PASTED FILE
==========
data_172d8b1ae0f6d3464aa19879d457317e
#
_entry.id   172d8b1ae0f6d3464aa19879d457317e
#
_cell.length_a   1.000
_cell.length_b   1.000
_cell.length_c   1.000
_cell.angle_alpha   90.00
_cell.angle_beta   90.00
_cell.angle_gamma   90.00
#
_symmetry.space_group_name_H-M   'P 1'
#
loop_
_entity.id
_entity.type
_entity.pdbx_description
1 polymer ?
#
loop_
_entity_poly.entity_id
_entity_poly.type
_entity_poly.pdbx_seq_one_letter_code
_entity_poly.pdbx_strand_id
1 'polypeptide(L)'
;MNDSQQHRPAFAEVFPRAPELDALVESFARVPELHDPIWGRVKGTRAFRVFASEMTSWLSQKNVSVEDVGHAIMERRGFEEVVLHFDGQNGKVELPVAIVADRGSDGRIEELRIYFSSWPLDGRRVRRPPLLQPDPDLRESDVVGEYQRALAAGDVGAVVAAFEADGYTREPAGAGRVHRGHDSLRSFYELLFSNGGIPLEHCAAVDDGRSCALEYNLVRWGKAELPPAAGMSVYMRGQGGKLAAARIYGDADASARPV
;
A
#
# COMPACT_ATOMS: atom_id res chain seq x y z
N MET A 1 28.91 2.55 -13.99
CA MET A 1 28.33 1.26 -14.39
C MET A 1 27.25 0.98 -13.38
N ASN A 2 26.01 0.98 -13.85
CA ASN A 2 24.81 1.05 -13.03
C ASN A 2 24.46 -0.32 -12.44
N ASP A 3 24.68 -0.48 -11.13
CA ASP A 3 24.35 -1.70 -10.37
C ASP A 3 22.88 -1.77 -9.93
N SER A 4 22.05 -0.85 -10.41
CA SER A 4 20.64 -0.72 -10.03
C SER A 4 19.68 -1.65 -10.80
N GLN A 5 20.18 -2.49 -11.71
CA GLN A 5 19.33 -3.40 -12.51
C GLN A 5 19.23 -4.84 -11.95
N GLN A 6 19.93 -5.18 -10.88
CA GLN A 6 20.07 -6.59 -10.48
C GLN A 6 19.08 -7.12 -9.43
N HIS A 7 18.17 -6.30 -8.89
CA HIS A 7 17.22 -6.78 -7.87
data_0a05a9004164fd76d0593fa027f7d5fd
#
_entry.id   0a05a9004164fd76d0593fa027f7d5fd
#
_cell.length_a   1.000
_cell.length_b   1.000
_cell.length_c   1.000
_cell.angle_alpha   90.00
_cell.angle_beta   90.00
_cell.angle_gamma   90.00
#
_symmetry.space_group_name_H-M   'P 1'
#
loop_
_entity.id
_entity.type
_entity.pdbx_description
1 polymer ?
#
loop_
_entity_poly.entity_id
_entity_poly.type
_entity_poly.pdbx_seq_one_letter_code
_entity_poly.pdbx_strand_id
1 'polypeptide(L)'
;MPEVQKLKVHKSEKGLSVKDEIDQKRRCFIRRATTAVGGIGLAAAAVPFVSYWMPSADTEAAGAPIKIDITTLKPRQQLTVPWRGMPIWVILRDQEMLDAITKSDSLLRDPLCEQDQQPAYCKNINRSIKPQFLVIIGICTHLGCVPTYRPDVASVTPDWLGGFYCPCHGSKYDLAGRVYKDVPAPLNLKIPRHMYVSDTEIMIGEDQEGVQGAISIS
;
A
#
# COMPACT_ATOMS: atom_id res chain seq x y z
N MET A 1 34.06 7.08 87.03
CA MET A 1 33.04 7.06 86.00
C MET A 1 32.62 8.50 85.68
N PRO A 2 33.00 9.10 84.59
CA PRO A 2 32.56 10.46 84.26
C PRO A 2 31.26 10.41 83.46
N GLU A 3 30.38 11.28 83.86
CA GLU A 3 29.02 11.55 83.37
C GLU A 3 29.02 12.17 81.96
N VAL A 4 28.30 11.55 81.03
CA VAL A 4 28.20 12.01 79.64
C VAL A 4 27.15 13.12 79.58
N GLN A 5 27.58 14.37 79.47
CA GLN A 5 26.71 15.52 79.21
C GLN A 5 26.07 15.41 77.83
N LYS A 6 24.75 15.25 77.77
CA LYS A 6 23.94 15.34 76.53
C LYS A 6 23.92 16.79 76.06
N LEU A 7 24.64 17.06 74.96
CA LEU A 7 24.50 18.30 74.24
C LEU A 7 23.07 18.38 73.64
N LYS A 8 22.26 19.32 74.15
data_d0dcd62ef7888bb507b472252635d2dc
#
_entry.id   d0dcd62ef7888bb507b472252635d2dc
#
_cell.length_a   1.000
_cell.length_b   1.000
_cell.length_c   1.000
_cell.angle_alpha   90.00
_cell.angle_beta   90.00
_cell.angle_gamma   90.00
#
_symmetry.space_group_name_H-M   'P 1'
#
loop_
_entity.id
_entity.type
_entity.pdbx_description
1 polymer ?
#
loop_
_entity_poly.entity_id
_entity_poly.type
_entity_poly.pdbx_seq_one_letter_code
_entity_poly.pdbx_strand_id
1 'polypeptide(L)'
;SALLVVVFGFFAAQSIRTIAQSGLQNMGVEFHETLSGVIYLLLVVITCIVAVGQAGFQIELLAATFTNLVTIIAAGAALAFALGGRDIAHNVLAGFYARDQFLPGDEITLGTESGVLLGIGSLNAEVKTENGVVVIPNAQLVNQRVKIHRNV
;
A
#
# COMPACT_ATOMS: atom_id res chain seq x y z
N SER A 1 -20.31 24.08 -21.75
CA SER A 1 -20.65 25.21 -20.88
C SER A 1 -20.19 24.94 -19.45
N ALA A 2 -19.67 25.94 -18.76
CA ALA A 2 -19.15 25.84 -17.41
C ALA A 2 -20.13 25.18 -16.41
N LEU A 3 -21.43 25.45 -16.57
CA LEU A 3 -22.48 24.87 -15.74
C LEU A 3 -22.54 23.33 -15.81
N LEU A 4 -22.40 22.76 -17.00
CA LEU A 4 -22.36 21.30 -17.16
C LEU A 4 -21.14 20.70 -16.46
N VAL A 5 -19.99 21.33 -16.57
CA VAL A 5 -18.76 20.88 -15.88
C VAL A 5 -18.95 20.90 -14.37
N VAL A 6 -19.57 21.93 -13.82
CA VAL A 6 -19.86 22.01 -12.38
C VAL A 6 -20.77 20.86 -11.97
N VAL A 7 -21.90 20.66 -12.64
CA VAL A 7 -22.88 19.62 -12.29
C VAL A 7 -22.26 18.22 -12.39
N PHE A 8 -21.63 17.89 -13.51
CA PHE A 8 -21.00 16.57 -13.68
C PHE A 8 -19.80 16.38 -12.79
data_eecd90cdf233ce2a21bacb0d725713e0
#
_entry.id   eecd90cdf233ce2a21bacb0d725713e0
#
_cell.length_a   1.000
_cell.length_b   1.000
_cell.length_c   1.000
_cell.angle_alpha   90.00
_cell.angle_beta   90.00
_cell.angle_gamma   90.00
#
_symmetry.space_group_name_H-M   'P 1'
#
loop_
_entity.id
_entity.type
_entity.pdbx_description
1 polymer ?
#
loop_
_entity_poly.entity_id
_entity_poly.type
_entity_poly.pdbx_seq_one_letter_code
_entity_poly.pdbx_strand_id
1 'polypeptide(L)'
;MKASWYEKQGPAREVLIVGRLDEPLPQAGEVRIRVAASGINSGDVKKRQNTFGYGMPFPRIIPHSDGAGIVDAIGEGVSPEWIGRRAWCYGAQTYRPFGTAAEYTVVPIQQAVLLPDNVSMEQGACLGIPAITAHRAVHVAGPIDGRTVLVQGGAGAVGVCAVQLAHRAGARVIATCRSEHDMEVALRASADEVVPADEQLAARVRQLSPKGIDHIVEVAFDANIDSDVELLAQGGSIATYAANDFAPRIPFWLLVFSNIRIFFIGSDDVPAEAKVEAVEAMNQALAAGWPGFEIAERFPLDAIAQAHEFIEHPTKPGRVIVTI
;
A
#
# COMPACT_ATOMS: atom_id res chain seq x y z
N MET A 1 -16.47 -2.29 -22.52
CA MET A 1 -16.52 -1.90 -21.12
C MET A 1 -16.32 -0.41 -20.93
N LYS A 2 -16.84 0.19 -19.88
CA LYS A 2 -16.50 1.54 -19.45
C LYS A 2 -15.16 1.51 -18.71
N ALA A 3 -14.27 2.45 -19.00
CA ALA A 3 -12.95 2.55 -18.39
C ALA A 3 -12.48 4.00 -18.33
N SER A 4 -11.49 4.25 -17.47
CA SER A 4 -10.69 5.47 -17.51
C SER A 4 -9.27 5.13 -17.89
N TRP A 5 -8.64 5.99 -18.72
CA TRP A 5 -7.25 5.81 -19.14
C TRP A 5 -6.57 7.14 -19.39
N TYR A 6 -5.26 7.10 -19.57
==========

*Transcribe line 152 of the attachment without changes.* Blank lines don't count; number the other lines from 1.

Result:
CA VAL A 7 -22.88 19.62 -12.29